Born-Again Bikers

If you rode a motorcycle when you were younger and have recently had the urge to get another, then you can proudly wear the label 'born again biker'. Each year an increasing number of people who rode bikes when they where in their late teens and early twenties are now returning to biking some 10 to 15 years later. Sadly there are a high number of born agains who end up seriously injured or worse, as they find their rusty skills are no match for today's superbikes.

So what can you do to reduce your risk of becoming a statistic? At this point I could easily say, using your common sense, but given the demographics of those in the category, it's obvious, that common sense is not enough. Your average born again is aged 35 - 45, married with children and has a professional/management occupation, so not exactly lacking intellect you might say. So why the high accident rate? Basically it comes down to three areas - rider, motorcycle and skill. If you accept your limitations, your well on your way to reducing the risk.

Know your limits

Everyone knows that men are supposed to peak at the age of 21 and start the depressing slide into old age thereafter. While your average 35 year old male should be far from retirement, they will have noticeably slower reactions and be less fit than they were in their twenties (potentially). You could argue that this should be the case for driving a car, but 35 - 45 year olds are statistically much less likely to crash a car than a 21 year old is. The key difference is that riding a motorcycle is harder than driving a car. There is a lot more going on when you are riding a bike, so the cognitive and physical load is considerably higher.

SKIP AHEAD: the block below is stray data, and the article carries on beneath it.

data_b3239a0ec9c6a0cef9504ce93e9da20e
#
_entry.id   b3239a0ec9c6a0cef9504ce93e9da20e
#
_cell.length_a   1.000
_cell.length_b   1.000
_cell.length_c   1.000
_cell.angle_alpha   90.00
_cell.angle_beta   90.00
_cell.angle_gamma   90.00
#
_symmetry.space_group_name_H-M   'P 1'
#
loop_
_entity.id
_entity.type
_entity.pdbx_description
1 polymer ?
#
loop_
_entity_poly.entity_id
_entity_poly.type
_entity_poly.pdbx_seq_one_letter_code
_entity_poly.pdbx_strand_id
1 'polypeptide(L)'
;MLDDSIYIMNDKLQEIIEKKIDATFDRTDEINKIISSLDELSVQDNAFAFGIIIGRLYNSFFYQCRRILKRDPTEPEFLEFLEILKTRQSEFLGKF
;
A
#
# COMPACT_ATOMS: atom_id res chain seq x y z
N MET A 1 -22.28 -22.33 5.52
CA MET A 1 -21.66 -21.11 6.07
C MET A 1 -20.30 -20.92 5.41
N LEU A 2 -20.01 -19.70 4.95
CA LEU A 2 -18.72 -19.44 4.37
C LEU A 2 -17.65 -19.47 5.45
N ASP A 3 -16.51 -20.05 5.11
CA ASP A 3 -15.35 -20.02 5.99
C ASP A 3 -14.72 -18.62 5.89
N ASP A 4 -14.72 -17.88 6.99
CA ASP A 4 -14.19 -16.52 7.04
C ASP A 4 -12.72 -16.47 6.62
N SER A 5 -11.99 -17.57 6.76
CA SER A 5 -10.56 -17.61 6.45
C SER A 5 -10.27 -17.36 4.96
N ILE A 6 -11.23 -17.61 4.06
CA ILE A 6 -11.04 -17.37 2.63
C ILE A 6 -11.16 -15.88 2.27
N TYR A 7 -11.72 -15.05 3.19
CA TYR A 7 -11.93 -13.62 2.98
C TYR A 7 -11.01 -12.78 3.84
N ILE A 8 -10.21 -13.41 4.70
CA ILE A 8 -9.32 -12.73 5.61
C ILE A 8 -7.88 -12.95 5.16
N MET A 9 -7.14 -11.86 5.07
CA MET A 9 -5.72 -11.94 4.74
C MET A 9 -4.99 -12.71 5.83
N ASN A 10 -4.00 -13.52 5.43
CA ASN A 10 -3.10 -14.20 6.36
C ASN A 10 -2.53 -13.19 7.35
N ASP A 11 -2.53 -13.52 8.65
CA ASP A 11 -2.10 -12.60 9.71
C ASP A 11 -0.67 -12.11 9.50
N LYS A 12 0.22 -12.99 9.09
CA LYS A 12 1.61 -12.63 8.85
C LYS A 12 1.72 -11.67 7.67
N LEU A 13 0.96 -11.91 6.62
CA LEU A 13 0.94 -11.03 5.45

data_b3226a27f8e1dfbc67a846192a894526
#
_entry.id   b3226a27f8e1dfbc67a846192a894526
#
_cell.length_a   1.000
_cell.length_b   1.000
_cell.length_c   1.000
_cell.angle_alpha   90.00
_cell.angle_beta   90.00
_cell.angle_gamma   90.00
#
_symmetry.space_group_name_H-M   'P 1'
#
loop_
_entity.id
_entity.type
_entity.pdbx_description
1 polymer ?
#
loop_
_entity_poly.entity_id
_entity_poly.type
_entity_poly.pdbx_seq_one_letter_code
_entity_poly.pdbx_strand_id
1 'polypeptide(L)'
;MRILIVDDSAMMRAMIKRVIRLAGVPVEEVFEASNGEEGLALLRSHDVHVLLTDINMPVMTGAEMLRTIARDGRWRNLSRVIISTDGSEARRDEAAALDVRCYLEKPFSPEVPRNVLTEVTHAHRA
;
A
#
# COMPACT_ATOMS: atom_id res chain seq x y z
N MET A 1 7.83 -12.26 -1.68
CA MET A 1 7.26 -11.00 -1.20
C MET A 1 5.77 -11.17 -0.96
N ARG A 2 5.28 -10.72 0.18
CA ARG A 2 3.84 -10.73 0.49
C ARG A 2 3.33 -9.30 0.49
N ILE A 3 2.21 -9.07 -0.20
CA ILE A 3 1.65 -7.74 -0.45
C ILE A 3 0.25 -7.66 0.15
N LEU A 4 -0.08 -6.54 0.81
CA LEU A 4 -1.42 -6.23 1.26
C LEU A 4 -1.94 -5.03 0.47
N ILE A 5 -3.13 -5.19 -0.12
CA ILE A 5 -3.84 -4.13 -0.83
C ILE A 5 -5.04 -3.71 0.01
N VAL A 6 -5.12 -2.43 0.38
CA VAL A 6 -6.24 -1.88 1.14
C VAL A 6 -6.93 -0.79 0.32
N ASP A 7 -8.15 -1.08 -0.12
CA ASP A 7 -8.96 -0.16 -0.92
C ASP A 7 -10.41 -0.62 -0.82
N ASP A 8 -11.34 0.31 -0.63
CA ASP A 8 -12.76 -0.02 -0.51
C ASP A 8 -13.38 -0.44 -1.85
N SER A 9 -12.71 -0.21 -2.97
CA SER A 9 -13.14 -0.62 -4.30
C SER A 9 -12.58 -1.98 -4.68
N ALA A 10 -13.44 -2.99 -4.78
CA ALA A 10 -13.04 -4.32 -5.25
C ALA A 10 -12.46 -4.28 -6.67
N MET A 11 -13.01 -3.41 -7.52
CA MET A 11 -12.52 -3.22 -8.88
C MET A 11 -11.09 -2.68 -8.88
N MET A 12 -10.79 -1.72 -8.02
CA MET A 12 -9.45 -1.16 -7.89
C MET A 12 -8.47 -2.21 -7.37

Motorcycle Choice

Obviously the sports bikes of the 1960s had considerably less power and agility than modern bikes and nobody who owned an old BSA, Norton or Triumph would expect to be able to jump of the latest Kawasaki ZX12R Ninja without expecting the experience to be just a little different. But many people fail to appreciate the changes to bikes in just the last 15 years. When Suzuki launched the GSXR600 in the early 80s it caused a bit of a stir with claims of too much power to be safe etc. Yet this bike knocked out less than 80BHP at the time. The same goes for Honda's CBR600, just 75 BHP. Yet these where the ultimate sports bruisers of their day. Today both the current models produce around 112 BHP, which is 50% more than their mid 80s ancestors, while the class leading Yamaha R6 is in a league of it's own. Top speeds are up too. The average 600 cc sports bike can do 160 MPH, anything less than 100 BHP and 150 MPH simply can't compete and tends to get the label of sports tourer. If you're tempted to venture into the 900 cc superbike market, then you'll find at least another 30% more power and another 15 - 20 MPH on the clock. In fact the only thing that has been reduced is the weight.

OK, OK I here you say, just because I've got the power, doesn't mean I have to use it. True, restraint is an important skill for any motorcyclist, but the beauty of modern motorcycles is the ease at which they allow you to ride fast. Triple figure speeds are relatively unnoticeable and you'll find yourself getting drawn in to riding faster and faster, while having the time of your life.

Learning unlearned skills